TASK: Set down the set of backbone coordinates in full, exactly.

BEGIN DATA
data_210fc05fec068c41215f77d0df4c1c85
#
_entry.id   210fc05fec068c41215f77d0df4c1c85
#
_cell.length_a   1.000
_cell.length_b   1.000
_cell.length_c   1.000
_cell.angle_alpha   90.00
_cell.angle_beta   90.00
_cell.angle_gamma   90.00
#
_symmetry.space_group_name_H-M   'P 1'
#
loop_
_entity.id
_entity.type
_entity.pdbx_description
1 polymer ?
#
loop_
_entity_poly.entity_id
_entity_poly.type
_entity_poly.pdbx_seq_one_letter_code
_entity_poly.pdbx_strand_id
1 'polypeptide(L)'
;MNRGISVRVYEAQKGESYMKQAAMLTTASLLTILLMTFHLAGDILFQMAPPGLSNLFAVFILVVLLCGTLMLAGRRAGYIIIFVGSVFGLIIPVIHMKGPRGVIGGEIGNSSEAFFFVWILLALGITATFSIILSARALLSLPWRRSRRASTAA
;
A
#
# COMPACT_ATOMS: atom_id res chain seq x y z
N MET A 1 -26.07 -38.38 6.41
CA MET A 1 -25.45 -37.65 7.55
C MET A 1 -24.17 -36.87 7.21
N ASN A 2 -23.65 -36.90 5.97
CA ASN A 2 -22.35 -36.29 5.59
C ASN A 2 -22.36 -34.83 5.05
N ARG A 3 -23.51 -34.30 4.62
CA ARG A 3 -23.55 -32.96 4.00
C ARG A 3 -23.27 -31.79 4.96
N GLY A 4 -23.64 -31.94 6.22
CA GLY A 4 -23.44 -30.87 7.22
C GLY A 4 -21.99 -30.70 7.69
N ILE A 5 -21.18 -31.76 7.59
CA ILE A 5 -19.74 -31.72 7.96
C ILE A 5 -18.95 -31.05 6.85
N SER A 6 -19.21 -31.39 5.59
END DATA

data_210fc05fec068c41215f77d0df4c1c85
#
_entry.id   210fc05fec068c41215f77d0df4c1c85
#
_cell.length_a   1.000
_cell.length_b   1.000
_cell.length_c   1.000
_cell.angle_alpha   90.00
_cell.angle_beta   90.00
_cell.angle_gamma   90.00
#
_symmetry.space_group_name_H-M   'P 1'
#
loop_
_entity.id
_entity.type
_entity.pdbx_description
1 polymer ?
#
loop_
_entity_poly.entity_id
_entity_poly.type
_entity_poly.pdbx_seq_one_letter_code
_entity_poly.pdbx_strand_id
1 'polypeptide(L)'
;MNRGISVRVYEAQKGESYMKQAAMLTTASLLTILLMTFHLAGDILFQMAPPGLSNLFAVFILVVLLCGTLMLAGRRAGYIIIFVGSVFGLIIPVIHMKGPRGVIGGEIGNSSEAFFFVWILLALGITATFSIILSARALLSLPWRRSRRASTAA
;
A
#
# COMPACT_ATOMS: atom_id res chain seq x y z
N MET A 1 -26.07 -38.38 6.41
CA MET A 1 -25.45 -37.65 7.55
C MET A 1 -24.17 -36.87 7.21
N ASN A 2 -23.65 -36.90 5.97
CA ASN A 2 -22.35 -36.29 5.59
C ASN A 2 -22.36 -34.83 5.05
N ARG A 3 -23.51 -34.30 4.62
CA ARG A 3 -23.55 -32.96 4.00
C ARG A 3 -23.27 -31.79 4.96
N GLY A 4 -23.64 -31.94 6.22
CA GLY A 4 -23.44 -30.87 7.22
C GLY A 4 -21.99 -30.70 7.69
N ILE A 5 -21.18 -31.76 7.59
CA ILE A 5 -19.74 -31.72 7.96
C ILE A 5 -18.95 -31.05 6.85
N SER A 6 -19.21 -31.39 5.59